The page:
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I hope I can clear it up a little. In case it's not obvious, Linux treats EVERYTHING as a directory (stating the obvious usually gets a "duh" response so I hope this isn't too insulting). As such, you need to make a "dummy" directory somewhere so that you can later mount your hard drive to it. It's kind of a waste of a directory name, but as long as you have the "dummy" directory created somewhere on your current Linux system it really can't hurt too much except for the pittance of space the name takes up (or wastes). I believe the suggestion was to make the directory named /mnt/fat32, but you can really call it anything you like and you can even put the dummy directory anywhere you like. However, there is a good reason these "dummy" directories are placed in the /mnt directory and making your "dummy's" name in the /mnt is not a bad habit to get into too (there's also a good reason for this, but it's not a critical one; however, it is getting off topic). The important thing here is to mount your hard drive with the right syntax since mounting it as a reiserfs type file system if it's a FAT32 will almost surely result in an error or worse! Using the Linux fdisk or cfdisk utility will help you find out what Linux sees it as -- just make sure you don't change or delete anything |-I ! Once you mount your hard drive you access it by logging to that "dummy" directory. When mounted correctly, that dummy directory will actually have all the data on your hard drive! :-D

Other key factors to remember are how your BIOS see's your drive (is it IDE master or slave and on what controller?), if the drive is partitioned (does Windows or any other OS see it as 2 or more drives even though it's really one physical drive?), and if the drive data is compressed or not (if it is compressed then it would be a matter of whether or not Linux has the tools to deal with it, but it would be more work!). The Linux tools fdisk and cfdisk can tell you quite a lot without destroying any data -- unless you want it to (by making changes and writing those changes before exiting fdisk/cfdisk). The previous suggestions "should" work if all assumptions are correct. By writing this out I hope it makes more sense since it's pretty easy to give syntax and shorthand on skills that not everyone has (yet). ;-) L8R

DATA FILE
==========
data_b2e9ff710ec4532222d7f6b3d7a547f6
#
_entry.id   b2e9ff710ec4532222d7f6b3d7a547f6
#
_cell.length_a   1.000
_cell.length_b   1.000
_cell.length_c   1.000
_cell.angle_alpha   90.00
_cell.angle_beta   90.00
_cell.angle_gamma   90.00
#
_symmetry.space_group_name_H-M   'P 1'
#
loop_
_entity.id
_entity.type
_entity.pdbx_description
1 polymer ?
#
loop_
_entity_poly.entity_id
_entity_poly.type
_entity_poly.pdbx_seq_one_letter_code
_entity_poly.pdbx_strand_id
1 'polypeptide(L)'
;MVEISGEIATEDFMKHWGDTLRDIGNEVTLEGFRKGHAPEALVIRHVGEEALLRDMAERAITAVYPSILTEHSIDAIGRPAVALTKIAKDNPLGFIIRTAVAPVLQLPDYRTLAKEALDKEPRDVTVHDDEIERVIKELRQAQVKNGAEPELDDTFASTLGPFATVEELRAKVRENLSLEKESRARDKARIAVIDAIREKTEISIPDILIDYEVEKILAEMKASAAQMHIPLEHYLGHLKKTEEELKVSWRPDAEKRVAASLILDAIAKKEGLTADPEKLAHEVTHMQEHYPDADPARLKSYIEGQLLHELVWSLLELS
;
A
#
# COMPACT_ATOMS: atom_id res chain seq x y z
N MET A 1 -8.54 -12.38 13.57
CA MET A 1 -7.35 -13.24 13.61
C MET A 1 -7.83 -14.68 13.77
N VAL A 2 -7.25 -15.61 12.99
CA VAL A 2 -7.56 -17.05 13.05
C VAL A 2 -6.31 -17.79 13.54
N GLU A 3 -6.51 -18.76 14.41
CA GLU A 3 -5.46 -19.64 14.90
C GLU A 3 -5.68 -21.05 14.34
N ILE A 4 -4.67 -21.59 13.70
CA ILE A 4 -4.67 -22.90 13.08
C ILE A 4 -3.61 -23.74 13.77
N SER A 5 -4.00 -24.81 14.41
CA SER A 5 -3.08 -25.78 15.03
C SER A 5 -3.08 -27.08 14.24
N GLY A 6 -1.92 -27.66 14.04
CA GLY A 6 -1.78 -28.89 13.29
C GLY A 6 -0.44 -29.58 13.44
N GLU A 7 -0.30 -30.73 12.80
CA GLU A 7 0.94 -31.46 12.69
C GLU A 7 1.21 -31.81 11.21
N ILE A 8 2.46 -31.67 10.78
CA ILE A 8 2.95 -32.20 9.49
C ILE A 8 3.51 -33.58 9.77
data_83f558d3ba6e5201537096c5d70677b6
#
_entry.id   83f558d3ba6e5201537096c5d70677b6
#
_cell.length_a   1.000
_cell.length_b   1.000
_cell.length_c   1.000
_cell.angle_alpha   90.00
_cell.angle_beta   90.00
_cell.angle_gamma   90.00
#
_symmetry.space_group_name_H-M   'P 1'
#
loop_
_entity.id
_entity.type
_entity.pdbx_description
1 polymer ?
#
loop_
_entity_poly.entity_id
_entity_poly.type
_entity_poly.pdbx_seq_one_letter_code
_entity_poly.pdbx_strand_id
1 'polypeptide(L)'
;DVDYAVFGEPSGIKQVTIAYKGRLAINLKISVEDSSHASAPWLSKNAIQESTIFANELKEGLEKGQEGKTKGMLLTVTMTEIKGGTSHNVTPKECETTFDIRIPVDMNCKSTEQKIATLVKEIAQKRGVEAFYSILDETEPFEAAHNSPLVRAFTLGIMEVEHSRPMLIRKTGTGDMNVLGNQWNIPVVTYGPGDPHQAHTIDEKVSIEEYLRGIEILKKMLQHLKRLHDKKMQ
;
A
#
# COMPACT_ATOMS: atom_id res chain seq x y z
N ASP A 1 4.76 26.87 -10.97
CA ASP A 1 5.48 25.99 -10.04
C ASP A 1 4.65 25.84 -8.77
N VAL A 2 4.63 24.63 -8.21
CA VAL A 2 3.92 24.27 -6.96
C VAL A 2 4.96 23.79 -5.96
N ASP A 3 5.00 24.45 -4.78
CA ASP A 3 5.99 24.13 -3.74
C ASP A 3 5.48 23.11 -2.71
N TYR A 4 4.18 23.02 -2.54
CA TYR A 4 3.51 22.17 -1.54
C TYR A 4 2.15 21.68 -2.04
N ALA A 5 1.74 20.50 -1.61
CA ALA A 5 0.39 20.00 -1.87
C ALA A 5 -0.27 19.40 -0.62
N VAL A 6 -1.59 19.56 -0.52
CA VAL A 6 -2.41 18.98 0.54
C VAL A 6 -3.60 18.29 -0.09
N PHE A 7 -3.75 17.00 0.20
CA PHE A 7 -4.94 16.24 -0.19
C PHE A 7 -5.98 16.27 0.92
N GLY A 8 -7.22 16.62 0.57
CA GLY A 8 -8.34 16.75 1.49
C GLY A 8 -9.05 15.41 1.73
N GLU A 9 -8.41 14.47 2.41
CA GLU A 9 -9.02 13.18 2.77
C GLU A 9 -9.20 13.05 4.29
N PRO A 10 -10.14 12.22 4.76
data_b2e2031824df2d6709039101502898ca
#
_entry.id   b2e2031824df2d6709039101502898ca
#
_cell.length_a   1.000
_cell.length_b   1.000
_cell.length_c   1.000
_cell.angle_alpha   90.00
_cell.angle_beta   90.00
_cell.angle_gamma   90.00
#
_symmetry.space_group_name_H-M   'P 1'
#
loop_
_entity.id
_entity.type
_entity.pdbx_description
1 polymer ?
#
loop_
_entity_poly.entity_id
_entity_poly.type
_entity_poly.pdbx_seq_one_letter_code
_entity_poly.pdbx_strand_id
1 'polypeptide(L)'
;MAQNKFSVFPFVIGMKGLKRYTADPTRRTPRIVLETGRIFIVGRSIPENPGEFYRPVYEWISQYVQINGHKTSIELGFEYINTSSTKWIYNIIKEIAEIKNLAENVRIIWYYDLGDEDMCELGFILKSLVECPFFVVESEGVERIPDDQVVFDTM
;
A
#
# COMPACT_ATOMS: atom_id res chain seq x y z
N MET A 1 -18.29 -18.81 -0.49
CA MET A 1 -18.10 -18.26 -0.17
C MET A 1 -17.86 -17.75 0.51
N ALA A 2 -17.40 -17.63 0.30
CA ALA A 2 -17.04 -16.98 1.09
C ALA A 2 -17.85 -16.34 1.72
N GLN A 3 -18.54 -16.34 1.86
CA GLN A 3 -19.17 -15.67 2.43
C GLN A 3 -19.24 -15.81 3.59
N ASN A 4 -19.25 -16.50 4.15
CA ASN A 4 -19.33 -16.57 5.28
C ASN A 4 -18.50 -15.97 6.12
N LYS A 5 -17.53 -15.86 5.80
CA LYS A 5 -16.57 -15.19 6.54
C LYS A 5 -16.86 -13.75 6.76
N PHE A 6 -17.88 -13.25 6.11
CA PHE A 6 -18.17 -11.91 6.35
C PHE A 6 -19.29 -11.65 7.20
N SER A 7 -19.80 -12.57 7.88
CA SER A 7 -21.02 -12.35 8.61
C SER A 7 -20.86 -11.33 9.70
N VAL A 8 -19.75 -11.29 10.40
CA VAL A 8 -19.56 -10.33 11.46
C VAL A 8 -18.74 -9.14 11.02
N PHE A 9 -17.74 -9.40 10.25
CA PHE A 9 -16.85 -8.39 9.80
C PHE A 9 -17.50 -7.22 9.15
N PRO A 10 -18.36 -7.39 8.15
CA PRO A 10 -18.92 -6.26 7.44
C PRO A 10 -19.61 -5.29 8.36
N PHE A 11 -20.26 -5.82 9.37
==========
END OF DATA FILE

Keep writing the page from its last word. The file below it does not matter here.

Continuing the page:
Old 07-01-2003, 09:20 AM   #8
mayankjohri
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hello sharky is it directory or file. I think linux treats every thing as file.
 
Old 07-01-2003, 05:08 PM   #9
Sparky
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The thing you make that is "bogus" is a directory. You might like to think of it as "fake" or "bogus" since without linking a drive (or something) to it that the empty directory really serves no purpose. However, even directory "names" take up space on your Linux system's hard drive even if they are empty -- and some folks are VERY particular about every single byte of hard drive space. So you see, Linux doesn't exactly treat "everything" as a file (nor does DOS/Windows). To see that, you should know about the ls -l command and the little tiny "d" that shows up when you have a directory. It's much more obvious when you use a GUI like KDE or Gnome, but the principal is the same -- there are directories and there are files and to link a drive to your system you need to use a directory. I'm NOT an expert, but this I do know. L8R...
 
Old 07-02-2003, 05:53 AM   #10
fancypiper
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# Linux filesystem structure
Directory Navigation Help File
Filesystems, Directories, and Devices Help File
Proper Filesystem Layout